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Golden Age of Chicago Children's Television    by Ted Okuda & Jack Mulqueen order for
Golden Age of Chicago Children's Television
by Ted Okuda
Order:  USA  Can
Lake Claremont Press, 2004 (2004)

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* *   Reviewed by Ricki Marking-Camuto

In their preface to The Golden Age of Chicago Children's Television, Ted Okuda and Jack Mulqueen state that they have tried to write a book that would be entertaining for those readers who had never seen any of the various children's television shows in Chicago during what they deem its golden age the late 1940s to mid 1970s. I believe I fit very well into that demographic in that I was born in 1980 (a few years after the golden age ended) and have lived in St. Louis my whole life (a good five hours away from Chicago). However, despite having heard of (and never seen) only three shows mentioned in the book, I enjoyed it and learned a lot, which shows that Okuda and Mulqueen accomplished their goal.

The book covers in depth eight of the longest running and most influential children's programs of the time: Kukla, Fran, and Ollie (which went national), Super Circus, Garfield Goose and Friends, Ray Rayner and His Friends, Elmer the Elephant, Kiddie-A-Go-Go, The B.J. and Dirty Dragon Show, and Bozo's Circus (the longest running children's show in Chicago television history). The majority of these shows followed similar formats: a host would interact in short skits with his or her puppet costars and then show brief cartoons. Kiddie-A-Go-Go (which formed out of The Mulqueens) was different in that it featured kids dancing sort of an American Bandstand for preteens. Another variation on the usual format was Bozo's Circus, which featured audience-participation games. Unfortunately, most of these shows were cancelled as networks began showing more national shows, and cartoons began running without hosts.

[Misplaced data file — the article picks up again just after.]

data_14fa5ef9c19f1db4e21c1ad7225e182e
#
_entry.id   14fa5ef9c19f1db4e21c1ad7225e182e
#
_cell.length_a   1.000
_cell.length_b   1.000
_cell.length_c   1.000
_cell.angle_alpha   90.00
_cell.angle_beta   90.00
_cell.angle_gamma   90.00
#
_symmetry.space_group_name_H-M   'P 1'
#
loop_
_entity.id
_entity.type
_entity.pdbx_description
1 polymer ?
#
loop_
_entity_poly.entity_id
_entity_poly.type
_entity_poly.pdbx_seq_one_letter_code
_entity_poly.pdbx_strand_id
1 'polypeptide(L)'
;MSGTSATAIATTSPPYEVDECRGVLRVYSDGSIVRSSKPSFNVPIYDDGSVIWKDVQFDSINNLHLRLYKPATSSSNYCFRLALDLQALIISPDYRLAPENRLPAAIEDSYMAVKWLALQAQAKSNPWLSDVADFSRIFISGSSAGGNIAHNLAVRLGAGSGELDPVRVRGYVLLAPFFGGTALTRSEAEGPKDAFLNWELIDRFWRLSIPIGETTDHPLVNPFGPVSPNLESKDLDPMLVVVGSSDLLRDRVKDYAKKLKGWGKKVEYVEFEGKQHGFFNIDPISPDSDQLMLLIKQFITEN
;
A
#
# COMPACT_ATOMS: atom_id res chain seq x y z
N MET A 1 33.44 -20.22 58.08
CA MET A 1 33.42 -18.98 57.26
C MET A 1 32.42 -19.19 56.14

The late 1940s to the mid 1970s was a unique era in children's programming, and through this book I learned a lot about what it took to put on a children's TV show and keep it on. However, things were not always smooth sailing in the Chicago children's television world, and one thing that Okuda and Mulqueen do not do (and I am not sure it is for the better) is gloss over the animosity that certain individuals in the industry had for others. Some paragraphs gave off bad vibes, which is not something I would expect to find in such a history. All in all, The Golden Age of Chicago Children's Television is an interesting and informative read. Ted Okuda and Jack Mulqueen should be commended for their ability to make a topic that would normally only interest a very small demographic appealing to a wide variety of readers.

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